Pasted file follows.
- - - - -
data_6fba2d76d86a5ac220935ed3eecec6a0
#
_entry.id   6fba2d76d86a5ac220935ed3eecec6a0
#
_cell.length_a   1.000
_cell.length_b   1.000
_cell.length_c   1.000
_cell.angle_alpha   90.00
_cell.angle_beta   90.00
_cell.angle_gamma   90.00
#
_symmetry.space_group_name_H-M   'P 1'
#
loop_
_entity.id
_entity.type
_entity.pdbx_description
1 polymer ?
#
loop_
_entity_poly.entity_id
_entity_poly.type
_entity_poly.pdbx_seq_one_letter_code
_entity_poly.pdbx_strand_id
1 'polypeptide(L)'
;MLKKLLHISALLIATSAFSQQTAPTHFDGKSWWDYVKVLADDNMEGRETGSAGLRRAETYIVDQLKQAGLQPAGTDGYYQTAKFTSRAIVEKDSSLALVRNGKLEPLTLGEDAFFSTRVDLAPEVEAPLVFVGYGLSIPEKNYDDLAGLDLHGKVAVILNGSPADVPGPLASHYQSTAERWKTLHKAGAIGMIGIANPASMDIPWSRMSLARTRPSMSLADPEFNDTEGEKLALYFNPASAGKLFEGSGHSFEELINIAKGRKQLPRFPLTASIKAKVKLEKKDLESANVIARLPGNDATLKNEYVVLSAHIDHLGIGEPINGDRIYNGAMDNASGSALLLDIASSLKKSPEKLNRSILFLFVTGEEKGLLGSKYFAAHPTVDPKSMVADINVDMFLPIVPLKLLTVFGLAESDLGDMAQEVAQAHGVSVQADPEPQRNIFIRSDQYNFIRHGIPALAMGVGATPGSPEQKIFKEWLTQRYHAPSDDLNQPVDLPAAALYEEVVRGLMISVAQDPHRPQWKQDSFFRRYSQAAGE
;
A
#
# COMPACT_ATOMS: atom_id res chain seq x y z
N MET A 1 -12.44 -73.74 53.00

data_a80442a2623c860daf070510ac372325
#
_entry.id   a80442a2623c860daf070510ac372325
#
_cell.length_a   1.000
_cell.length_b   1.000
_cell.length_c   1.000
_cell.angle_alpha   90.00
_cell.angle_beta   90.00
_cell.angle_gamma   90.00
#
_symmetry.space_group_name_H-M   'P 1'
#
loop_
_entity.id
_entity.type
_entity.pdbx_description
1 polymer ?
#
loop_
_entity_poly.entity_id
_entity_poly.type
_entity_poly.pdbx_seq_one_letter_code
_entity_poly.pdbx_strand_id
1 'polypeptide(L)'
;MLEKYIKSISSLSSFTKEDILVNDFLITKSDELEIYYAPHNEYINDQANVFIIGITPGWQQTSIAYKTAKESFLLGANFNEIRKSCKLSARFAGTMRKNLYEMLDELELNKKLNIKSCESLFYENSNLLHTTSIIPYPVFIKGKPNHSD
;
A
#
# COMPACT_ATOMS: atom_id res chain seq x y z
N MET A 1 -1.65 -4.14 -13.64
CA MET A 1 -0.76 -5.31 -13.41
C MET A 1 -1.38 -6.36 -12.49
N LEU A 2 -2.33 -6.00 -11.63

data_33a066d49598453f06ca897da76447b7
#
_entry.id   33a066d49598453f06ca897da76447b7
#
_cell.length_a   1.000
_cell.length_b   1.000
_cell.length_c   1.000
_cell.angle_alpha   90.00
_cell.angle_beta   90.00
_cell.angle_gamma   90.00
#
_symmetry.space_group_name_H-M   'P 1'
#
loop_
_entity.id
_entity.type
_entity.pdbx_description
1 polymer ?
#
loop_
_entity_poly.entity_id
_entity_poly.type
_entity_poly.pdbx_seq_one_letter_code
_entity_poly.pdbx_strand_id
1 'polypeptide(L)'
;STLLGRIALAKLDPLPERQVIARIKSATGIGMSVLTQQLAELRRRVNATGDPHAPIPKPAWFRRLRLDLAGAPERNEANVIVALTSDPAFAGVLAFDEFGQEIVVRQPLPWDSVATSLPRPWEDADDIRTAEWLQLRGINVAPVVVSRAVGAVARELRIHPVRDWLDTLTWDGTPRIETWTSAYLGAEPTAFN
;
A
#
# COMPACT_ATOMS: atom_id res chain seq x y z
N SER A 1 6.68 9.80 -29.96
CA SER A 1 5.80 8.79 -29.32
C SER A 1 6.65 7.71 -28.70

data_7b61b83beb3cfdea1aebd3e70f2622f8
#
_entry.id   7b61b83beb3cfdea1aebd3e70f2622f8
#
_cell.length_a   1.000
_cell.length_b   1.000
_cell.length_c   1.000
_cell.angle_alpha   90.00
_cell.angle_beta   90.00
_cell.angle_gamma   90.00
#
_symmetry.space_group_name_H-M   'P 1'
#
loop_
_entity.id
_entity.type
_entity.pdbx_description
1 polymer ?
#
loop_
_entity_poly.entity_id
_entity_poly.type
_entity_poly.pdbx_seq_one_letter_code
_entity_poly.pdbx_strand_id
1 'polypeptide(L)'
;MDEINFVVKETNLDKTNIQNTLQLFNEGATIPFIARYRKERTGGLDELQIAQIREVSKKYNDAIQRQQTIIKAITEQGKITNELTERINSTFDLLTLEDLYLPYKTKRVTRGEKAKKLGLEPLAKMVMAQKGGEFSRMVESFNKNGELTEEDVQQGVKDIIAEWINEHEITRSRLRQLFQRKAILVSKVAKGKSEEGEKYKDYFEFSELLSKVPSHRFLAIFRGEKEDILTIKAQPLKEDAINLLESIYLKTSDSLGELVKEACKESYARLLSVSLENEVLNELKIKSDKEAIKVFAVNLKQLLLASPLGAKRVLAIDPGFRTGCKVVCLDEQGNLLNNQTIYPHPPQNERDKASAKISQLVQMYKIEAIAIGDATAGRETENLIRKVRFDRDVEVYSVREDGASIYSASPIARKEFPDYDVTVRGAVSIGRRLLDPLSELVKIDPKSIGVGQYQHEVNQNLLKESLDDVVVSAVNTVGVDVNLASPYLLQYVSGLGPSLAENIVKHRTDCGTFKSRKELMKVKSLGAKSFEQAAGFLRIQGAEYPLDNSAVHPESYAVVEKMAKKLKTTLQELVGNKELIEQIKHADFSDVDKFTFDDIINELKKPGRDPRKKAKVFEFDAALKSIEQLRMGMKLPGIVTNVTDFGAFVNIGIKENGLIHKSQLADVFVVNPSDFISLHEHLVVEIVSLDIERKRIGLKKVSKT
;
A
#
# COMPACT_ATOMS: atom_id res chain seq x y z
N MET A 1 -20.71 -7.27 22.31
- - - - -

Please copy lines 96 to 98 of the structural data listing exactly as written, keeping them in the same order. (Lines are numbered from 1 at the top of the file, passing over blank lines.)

N SER A 1 6.68 9.80 -29.96
CA SER A 1 5.80 8.79 -29.32
C SER A 1 6.65 7.71 -28.70